Therefore to write a distro checking script you actually have to already know the names of the files each of the distros use and how they format their contents internally. What happens when a new distro appears? You have to be aware of it and update your script to account for it. You will never automatically detect a new distro.
The guy kills everything that he is not being paid for. How about the good old concepts called "compatibility" "co-existence" and "cooperation"?
Indeed, I don't appreciate the way he tries to forces his stuff through by leveraging one thing to ensure another happens. That said, I still think /etc/os-release is a good idea. It fixes a legitimate problem on Linux.
Originally Posted by Lennart Poettering
Yesterday we decided to drop support for systems lacking /etc/os-release in systemd since recently the majority of the big distributions adopted /etc/os-release and many small ones did, too
Regarding the above statement of dropping of support for systems lacking /etc/os-release, he clarifies his statement on the mailing list. Rephrasing it to say it is only kinda mandatory. You can work around this by using --with-distro= on the configure line when building systemd. Or you can do neither and when a systemd-based distro boots it will now read "Welcome to Linux" in white instead of the distribution's name in the colour. Previously to requiring /etc/os-release they apparently had a method that tried to determine the distro by jumping through hoops (like we had considered). So it is not so much that systemd requires this file, it requires it if you want your distro name listed and won't consider --with-distro= when building systemd as an alternative.
EDIT: I should also add that by mandating /etc/os-release (or --with-distro= when building) a new distro who decides to use systemd will get their name printed without having to patch systemd so that it autodetect's their distro just to print the correct name. So actually this probably makes it easier for the distro maintainer and helps simplify the systemd code. Its not as bad as it sounds but I can see that his arrogant style certainly makes it read that way!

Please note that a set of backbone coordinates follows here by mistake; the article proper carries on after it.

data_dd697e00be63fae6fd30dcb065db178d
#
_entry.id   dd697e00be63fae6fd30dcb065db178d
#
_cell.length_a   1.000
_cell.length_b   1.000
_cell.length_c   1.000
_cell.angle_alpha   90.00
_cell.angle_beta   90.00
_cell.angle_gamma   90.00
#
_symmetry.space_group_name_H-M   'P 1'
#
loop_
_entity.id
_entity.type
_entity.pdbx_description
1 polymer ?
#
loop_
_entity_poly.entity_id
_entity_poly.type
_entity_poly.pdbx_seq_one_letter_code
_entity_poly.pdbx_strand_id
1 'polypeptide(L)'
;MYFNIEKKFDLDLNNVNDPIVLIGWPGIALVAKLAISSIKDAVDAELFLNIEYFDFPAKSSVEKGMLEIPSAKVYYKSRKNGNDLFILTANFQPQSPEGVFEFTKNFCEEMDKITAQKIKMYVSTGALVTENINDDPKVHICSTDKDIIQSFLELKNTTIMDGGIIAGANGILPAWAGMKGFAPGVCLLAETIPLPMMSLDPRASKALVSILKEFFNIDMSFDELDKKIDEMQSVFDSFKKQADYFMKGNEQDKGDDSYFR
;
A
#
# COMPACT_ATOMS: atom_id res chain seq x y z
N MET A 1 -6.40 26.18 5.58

Last edited by ruario; 08-21-2012 at 09:10 AM.
Reason: Added mailing list link
A casual observation of this thread shows that there seems to be mixed feelings. But "feelings" is what is seeming to dominate. Perhaps we should be conceding that adding this file 1) costs nothing, 2) wins a bit, 3) can't hurt anything. It's not as if it's a brand new program that could crash the new release. And if it misses this release, it could take another year before the chance to remedy arises. And as @ruario points out, it could be useful for a lot of developers who write cross-(linux)-platform stuff.
I'm not expecting everyone around here to start suddenly liking Lennart. Hell, I'm no fan of the guy. But you don't need to like the guy to decide if /etc/os-release is beneficial or not. It would be nice if we could focus on that.
To get some idea of the tricks you have to employ have a look at 90linux-distro (Part of os-prober, used by the Debian installer and Grub), or perhaps the detection script used by Lynis (an auditing tool for Unix), or look at "detect_distro()" within the linked script on the Compiz-Check page. Once you start looking for it you realise there are lots of scripts doing stuff like this, reinventing the wheel over and over again and detecting different selections of distros (the ones the maintainer of the script knew or cared about). They are also all ugly hence often broken. VirtualBox is another application where I have recently seen similar style code (download one of their cross distro ".run" files and open it in less, then search for /etc/slackware-version).
I would prefer that the Common Platform Enumeration string be the only mandatory field in /etc/os-release. It is a cross platform specification.This would serve the needs of software developers.
The other fields are fluff that are not applicable in Slackware and most could be parsed from the CPE string.
I also do not like the idea of an extensible structure to /etc/os-release. This smacks of the thin end of wedge. No offence ruario, but you work for a commercial company that wants users to make use of social networking and cloud computing. Providing accessible information about private computing setups just creates more potential fields for data mining.